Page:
Tools and Supplies:
Dremel Moto Tool 4000:
Dremel Router Base
Titebond III Glue
Portable Block Sander
Plastic Tipped Hammer:
Plastic or Wood Purfling
Plastic Push Pins
Acoustic Guitar Rosette Assembly:
For an acoustic guitar first assemble the rosette rings. Utilize the rosette ring design directly off the guitar plans as a starter or seed drawing. Optionally design a rosette and make a form for the center rosette if it is to be built up from layers of purfling. The form should match the inside diameter of the rosette. Note that the rosette form consists of a 1/8″ thick wood disk that is fastened to a plywood base.
Measure the length around the rosette form and cut the purflings so they wrap around the form and leave about a 1/2″ gap at the top. (this gap will be covered by the fingerboard). To keep the purfling from sticking to the form, apply parafin wax on the form surfaces or install the form and the purflings on a piece of waxed paper.
Take the wood or plastic purfling and apply the appropriate glue. (Titebond for wood and Duco Adhesive for plastic.) Start at the top of the rosette, which is the portion that will be beneath the fingerboard, and slowly form the purfling around the form, using either plastic push pins to hold it firmly against the form, or small finishing nails using a plastic tipped hammer. Continue this until the top is reached. Set aside to dry.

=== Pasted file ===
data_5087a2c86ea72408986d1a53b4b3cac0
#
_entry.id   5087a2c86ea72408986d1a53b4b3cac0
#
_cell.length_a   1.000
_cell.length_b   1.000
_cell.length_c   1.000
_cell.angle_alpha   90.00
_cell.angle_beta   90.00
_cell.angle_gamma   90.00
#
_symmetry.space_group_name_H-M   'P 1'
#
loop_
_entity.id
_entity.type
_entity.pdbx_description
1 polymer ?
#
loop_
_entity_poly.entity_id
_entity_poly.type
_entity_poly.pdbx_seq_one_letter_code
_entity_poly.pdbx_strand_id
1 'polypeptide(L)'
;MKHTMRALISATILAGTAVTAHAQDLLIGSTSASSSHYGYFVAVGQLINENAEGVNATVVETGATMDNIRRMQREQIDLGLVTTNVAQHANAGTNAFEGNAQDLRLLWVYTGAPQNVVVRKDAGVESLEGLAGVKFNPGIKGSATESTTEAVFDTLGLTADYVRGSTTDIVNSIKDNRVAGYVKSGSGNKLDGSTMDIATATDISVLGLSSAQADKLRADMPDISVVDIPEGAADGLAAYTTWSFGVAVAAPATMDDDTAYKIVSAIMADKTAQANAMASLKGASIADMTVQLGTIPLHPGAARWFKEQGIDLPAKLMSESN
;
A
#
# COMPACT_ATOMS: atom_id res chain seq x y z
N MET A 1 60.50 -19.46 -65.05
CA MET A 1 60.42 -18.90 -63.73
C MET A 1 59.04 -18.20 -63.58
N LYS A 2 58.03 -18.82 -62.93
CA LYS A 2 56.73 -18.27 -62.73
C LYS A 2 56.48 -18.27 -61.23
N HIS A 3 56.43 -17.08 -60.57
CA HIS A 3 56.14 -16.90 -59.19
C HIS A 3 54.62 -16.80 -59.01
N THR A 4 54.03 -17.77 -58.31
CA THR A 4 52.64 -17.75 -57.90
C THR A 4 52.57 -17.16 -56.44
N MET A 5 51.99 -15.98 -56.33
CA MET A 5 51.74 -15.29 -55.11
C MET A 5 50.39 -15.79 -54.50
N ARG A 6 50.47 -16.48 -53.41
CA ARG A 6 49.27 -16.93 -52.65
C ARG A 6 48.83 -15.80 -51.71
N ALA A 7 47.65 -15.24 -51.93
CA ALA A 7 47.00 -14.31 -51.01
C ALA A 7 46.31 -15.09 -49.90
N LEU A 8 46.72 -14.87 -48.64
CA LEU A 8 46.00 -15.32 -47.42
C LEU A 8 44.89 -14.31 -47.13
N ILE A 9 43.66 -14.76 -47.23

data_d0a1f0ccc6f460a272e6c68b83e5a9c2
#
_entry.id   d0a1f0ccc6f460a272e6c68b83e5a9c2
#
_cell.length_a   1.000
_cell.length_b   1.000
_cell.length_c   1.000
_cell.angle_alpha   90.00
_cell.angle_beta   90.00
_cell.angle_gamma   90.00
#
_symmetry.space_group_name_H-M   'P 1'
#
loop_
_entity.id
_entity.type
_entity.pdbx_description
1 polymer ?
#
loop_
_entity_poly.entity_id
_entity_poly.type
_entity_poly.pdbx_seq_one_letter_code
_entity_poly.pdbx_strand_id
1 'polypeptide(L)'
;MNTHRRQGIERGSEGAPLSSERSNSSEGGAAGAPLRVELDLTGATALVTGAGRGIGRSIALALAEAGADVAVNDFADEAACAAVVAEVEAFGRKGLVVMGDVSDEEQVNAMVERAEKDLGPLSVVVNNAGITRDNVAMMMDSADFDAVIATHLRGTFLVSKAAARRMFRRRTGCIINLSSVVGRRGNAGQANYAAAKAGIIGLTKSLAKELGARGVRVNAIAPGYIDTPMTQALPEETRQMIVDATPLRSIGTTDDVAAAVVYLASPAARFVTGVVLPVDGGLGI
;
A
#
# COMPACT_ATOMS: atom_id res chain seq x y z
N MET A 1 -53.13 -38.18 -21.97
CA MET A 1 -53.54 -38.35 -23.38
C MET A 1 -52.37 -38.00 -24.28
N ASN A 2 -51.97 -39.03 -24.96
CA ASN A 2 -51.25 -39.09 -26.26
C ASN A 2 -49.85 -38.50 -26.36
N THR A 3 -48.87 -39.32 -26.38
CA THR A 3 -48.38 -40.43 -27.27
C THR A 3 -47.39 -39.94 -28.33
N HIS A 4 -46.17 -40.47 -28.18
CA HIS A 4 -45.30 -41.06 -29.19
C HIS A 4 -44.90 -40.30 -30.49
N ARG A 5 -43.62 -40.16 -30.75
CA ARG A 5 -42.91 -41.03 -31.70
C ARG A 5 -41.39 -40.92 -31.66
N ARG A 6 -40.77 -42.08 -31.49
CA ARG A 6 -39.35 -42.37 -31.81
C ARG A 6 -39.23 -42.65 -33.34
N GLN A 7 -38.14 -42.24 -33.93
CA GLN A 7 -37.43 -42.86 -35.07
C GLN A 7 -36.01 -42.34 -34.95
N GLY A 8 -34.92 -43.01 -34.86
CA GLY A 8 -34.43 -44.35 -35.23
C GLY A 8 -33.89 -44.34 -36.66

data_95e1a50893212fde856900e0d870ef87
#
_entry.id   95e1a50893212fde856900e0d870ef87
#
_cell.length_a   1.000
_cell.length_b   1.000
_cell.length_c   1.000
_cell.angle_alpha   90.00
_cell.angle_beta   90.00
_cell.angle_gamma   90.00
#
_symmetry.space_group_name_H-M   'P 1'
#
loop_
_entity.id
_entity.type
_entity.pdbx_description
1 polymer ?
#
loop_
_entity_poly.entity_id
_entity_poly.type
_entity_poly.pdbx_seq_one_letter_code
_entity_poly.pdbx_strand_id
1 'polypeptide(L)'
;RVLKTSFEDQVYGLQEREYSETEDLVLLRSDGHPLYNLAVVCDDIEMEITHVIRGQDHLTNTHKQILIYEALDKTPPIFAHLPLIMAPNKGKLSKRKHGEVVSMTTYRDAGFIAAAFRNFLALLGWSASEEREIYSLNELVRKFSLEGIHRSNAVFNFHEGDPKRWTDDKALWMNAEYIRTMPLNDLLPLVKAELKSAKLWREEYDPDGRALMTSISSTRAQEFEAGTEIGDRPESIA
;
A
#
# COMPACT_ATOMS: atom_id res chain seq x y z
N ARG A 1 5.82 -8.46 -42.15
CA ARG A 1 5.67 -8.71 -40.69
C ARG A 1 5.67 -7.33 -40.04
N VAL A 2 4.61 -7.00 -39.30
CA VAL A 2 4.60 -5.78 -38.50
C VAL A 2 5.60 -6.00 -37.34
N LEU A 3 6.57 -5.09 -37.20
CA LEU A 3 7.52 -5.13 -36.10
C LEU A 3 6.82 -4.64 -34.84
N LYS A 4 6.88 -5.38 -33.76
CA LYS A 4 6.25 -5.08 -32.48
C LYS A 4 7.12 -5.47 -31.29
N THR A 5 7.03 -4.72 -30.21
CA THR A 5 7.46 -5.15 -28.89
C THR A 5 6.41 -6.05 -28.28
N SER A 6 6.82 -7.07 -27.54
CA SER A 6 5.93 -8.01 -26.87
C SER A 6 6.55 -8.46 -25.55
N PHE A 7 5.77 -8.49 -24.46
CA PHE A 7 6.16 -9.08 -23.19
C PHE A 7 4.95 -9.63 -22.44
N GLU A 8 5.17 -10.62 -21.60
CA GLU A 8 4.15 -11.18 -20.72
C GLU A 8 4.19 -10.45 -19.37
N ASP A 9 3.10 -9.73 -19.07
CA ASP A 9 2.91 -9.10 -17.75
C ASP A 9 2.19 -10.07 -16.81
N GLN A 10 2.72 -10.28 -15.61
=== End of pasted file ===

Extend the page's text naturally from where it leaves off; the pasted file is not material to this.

Layout the rosette precisely on the soundboard plate using a compass. Drill a hole in the soundboard at the center of the rosette radius. Insert a bolt that matches the Dremel Router Base Hole through the Workboard and fit the soundboard over this bolt. This should be a tight fit. Now chuck a carbide or diamond router bit in a Dremel and attach it to the router base. Double-check all of the cuts and work slowly. Be especially careful when routing almost parallel to the grain as the bit can tend to tear out some of the soft grain. Your cut depth should be about half of the top thickness. I usually use a spiral down-cut bit for this cut.
Remove the rosette from the form and carefully check it against the routed channel in the soundboard. It should be a tight fit and the rosette should not just drop into the channel of the soundboard. It should require light tapping with a plastic tipped hammer. Once you have the routed channels exactly the right widths, apply adequate glue to the rosette materials. Again, use titebond for wood and Duco Adhesive for plastic and do not use too much glue. Tap the rosettes until they are protrude very slightly above the top surface of the soundboard. Set aside to dry.
When dry take a very sharp scraper and cut the rosette down to the surface of the soundboard.
Classical Guitar Assembly:
If you purchase a pre-made rosette, carefully mark the inside and outside directly on the guitar top plate with a compass. Using the Dremel and a router base adapter, cut the rosette channel. The depth should be slightly shallower that the rosette depth. Again, check the fit several times. You should have to lightly tap the rosette to get it to fit into the channel. It should not drop in without any force.
Once fit, apply a small amout of Titebond glue and fit seat the rosette with the plastic tipped hammer and a small block of wood. Set aside to dry overnight. Take a very sharp scraper and scrap the surface of the rosette level with the surrounding guitar top plate.
One final operation to do while the soundboard in still on the assembly board. Use the router to cut out the sound hole. Make the cut with 2 passes minimize wood burn and go slow.